As I Drive With My Mother

It never fails … no matter how “old” I may be, the minute that I am in the company of my mother, I revert back to the child that I once was – the ornery child, always with something to say but biting my tongue in an effort to lay low and remain out of trouble.

Yesterday was no exception.

Driving beside my mother always causes me to take a defensive position.  For one, there’s really no where to hide.  I’m stuck and I have to listen to her talk to me as if I am once again a child.  Not only that, but I also have to take driving directions from her even though I own my own cars and have been driving since I was 15 1/2 years old.

I love the conversations that we have, mostly one sided, with her doing the majority of the talking, me just nodding and acknowledging her with the occasional short answer knowing that if I say anything it will be the wrong thing anyway.

Me:  Sniffling.

My Mom:  Why are you sick?

Me:   I’m NOT sick, Mom.

My Mom:  You are. What do you call it then?  Watch out for that car.

Me:  I’m NOT sick, Mom, and I see the car.

My Mom:  You should take antibiotics.  The light is red.

Me: I saw the red light, and I was already getting ready to stop. I don’t need antibiotics, Mom.

My Mom:  You do.

Me:   Mom, I know I don’t need them.  I’m a nurse.

My Mom:  I have some at home that you can take. It starts to sprinkle. Turn your wipers on.  The light is green, go.

Me:  I turn my wipers on and I have already started to go. Mom, you need to finish taking those when they give it to you.

My Mom:  Oh, I do, I just keep asking my doctor to refill it and I keep it until I need it.

Me:  I shake my head. Don’t do that, Mom.  You can’t just take antibiotics, they’re for specific illnesses.  One day you’ll really need them and they won’t work because you keep taking them.

My Mom:  What do you mean they won’t work?  Don’t you know that antibiotics kill infections, they will always work.  She sighs then changes the subject. You’re too skinny. I don’t think you’re eating enough and that’s one reason why you’re sick.

Me:  Mom, I’m not skinny, I am fit.  No, you’re too skinny.  Mom, I weigh xxx lbs.

My Mom:  What?  How can you be heavier than I am?  You are driving too fast.

Me:  I’m not driving fast enough. Mom, I’m muscular.

My Mom:  You need to eat.

Me:  Mom, I do eat.  I eat a lot.

My Mom:  I don’t think that you do.  I don’t think that you take care of yourself.

Me:  My eyebrows are raised at this point and I sigh deeply to myself.

My Mom:  You should stop exercising so much.  You’re already too skinny.

Me:  Mom, I’m not skinny.  I eat enough.  I am healthy because I eat good and because I workout.  I’m not sick.

My Mom:  I don’t think so, Rowena.  You’re already doing too much – working, taking care of your kids.  You don’t have time to workout.  Watch out for that car.  Brake!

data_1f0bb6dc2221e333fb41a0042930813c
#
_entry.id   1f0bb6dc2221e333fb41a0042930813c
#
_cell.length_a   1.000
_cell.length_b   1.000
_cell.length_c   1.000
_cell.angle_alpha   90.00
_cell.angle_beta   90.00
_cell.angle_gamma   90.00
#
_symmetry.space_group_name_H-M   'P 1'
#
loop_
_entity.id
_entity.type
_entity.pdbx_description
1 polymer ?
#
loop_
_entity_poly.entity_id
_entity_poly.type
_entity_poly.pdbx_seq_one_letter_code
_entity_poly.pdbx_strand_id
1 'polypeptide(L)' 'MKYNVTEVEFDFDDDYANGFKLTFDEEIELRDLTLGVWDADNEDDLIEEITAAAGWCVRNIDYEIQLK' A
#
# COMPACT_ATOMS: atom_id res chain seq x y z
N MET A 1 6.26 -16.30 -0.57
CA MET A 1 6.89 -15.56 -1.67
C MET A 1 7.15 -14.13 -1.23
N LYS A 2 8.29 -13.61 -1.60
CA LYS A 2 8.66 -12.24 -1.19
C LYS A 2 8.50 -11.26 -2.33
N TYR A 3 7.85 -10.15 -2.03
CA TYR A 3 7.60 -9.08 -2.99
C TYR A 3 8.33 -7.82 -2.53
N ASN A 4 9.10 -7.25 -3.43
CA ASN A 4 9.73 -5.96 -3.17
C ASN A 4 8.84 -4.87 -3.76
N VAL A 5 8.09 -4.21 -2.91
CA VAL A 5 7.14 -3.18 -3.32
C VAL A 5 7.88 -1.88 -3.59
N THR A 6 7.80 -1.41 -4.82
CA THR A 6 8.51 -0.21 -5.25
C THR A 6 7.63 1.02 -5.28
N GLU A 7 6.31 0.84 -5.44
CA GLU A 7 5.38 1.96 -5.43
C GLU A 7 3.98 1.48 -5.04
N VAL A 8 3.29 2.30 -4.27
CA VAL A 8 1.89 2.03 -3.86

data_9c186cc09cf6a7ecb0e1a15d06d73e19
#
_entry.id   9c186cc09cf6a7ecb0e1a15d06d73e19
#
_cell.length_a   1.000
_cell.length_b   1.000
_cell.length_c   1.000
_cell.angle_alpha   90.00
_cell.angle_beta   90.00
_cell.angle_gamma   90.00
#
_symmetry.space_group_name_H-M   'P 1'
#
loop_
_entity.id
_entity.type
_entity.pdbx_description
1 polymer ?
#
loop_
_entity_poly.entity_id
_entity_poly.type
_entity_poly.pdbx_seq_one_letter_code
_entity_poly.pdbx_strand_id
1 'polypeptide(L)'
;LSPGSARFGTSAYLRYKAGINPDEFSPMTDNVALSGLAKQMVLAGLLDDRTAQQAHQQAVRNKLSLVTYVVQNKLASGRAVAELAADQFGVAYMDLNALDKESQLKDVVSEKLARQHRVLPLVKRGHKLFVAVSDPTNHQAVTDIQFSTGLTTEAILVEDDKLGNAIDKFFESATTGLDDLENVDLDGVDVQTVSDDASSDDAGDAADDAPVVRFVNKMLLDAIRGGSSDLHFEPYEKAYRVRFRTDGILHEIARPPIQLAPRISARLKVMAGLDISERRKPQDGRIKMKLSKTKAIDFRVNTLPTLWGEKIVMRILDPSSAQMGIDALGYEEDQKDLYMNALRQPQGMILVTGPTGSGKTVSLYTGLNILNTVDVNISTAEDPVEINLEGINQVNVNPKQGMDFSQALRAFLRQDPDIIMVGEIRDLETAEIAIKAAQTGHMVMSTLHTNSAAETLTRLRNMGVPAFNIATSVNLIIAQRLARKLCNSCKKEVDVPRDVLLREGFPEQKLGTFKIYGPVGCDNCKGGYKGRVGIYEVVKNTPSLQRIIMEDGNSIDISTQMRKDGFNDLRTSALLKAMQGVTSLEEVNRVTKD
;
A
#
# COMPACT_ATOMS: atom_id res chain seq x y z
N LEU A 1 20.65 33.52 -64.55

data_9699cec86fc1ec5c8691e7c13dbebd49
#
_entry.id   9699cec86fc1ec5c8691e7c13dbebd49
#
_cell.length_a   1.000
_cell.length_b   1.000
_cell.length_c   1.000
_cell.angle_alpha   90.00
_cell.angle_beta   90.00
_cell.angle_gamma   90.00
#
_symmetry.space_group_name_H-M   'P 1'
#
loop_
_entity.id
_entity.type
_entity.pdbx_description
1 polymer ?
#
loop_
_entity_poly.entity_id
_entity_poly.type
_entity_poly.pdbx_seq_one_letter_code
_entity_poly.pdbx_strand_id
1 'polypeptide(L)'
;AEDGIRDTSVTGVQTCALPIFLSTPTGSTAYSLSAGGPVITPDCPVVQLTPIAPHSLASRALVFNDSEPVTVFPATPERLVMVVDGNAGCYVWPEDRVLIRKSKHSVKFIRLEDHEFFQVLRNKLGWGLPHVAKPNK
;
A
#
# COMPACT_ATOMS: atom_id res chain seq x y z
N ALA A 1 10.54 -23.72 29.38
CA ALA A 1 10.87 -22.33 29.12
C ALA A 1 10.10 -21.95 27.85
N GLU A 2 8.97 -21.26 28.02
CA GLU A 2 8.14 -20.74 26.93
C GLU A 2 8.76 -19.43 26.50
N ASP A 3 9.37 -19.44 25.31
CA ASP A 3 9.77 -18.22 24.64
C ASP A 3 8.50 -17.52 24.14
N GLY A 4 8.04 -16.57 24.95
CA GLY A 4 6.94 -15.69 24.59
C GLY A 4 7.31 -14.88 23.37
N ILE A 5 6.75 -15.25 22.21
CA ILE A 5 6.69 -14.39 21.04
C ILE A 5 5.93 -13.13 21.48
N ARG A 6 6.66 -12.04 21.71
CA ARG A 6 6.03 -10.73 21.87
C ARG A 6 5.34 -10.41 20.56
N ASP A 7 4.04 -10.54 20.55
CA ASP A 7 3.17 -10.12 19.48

Me:  There’s no reason for me to brake, I’m not going to hit anything. Mom …

At this point some update on Egypt or Libya comes on the radio …

My Mom:  Oh, my God.  Make sure you buy gas, pretty soon it will be over $4.00/gallon.  Be sure you stock up on food, too.

Me:  Mom, we’re not going to run out of gas or food.

My Mom:  How do you know?  Look at all the earthquake in New Zealand.  You never know what’s going to happen.

Me:  Mom, if we do, I’ll just ride my bicycle.

My Mom:  What about your kids?

Me:  Mom, they can ride their bikes too, and they’re not going to starve.

My Mom:  Don’t worry, I’ve been stock piling rice and other things.  You’re driving too close to that car.

Me:  I’m not driving too close to anyone. Mom, you shouldn’t buy so much food.  Just buy enough for yourself.  Food has an expiration date.

My Mom:  Pretty soon we will have another World War 3.

Me:  Mom, why are you worrying about that?

My Mom:  I have to worry about that.  You should worry about that also.

Me:  I’m not worried, Mom.

My Mom:  I should buy a new car. We are driving my Dad’s 2004 Mercedes that never gets driven.  She’s talking about her 1994 Nissan Maxima.

Me:  Mom, you don’t need a new car, just drive this one.

My Mom:  I can’t drive this one around.  Can you imagine if I drove this car to bingo?  Someone would think I had money and follow me out and rob me.  Joel (my brother) doesn’t think that I should drive it.

Me:  No one is going to rob you, Mom.  Just drive this one.  At this point I’m irritated that she doesn’t get that just because you own a Mercedes that you should just leave it in the garage.  Cars are meant to be driven!  It’s also pissing me off that my brother would believe that someone would harm our mother because of the kind of car she drives and tells her not to drive it. If you’re not going to drive it, Mom, then you should sell it and get a different car.